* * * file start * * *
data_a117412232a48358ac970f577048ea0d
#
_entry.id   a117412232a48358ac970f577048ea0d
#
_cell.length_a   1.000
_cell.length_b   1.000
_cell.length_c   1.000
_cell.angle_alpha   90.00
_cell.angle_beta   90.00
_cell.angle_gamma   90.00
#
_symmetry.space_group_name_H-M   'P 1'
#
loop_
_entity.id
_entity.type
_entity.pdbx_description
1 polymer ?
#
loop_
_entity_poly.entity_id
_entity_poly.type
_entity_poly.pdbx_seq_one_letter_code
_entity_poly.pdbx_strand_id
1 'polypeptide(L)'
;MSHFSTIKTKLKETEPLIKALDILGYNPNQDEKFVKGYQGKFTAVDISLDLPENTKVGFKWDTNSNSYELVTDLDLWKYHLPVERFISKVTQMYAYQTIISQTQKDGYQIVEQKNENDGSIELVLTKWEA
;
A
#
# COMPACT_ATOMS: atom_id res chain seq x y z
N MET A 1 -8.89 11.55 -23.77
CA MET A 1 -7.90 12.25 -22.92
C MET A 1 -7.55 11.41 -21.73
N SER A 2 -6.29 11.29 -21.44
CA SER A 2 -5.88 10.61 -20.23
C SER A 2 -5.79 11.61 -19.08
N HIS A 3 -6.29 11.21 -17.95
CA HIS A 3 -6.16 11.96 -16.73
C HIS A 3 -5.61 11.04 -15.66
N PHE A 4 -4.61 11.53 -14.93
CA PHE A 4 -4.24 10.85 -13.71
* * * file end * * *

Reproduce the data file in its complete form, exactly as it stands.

data_a117412232a48358ac970f577048ea0d
#
_entry.id   a117412232a48358ac970f577048ea0d
#
_cell.length_a   1.000
_cell.length_b   1.000
_cell.length_c   1.000
_cell.angle_alpha   90.00
_cell.angle_beta   90.00
_cell.angle_gamma   90.00
#
_symmetry.space_group_name_H-M   'P 1'
#
loop_
_entity.id
_entity.type
_entity.pdbx_description
1 polymer ?
#
loop_
_entity_poly.entity_id
_entity_poly.type
_entity_poly.pdbx_seq_one_letter_code
_entity_poly.pdbx_strand_id
1 'polypeptide(L)'
;MSHFSTIKTKLKETEPLIKALDILGYNPNQDEKFVKGYQGKFTAVDISLDLPENTKVGFKWDTNSNSYELVTDLDLWKYHLPVERFISKVTQMYAYQTIISQTQKDGYQIVEQKNENDGSIELVLTKWEA
;
A
#
# COMPACT_ATOMS: atom_id res chain seq x y z
N MET A 1 -8.89 11.55 -23.77
CA MET A 1 -7.90 12.25 -22.92
C MET A 1 -7.55 11.41 -21.73
N SER A 2 -6.29 11.29 -21.44
CA SER A 2 -5.88 10.61 -20.23
C SER A 2 -5.79 11.61 -19.08
N HIS A 3 -6.29 11.21 -17.95
CA HIS A 3 -6.16 11.96 -16.73
C HIS A 3 -5.61 11.04 -15.66
N PHE A 4 -4.61 11.53 -14.93
CA PHE A 4 -4.24 10.85 -13.71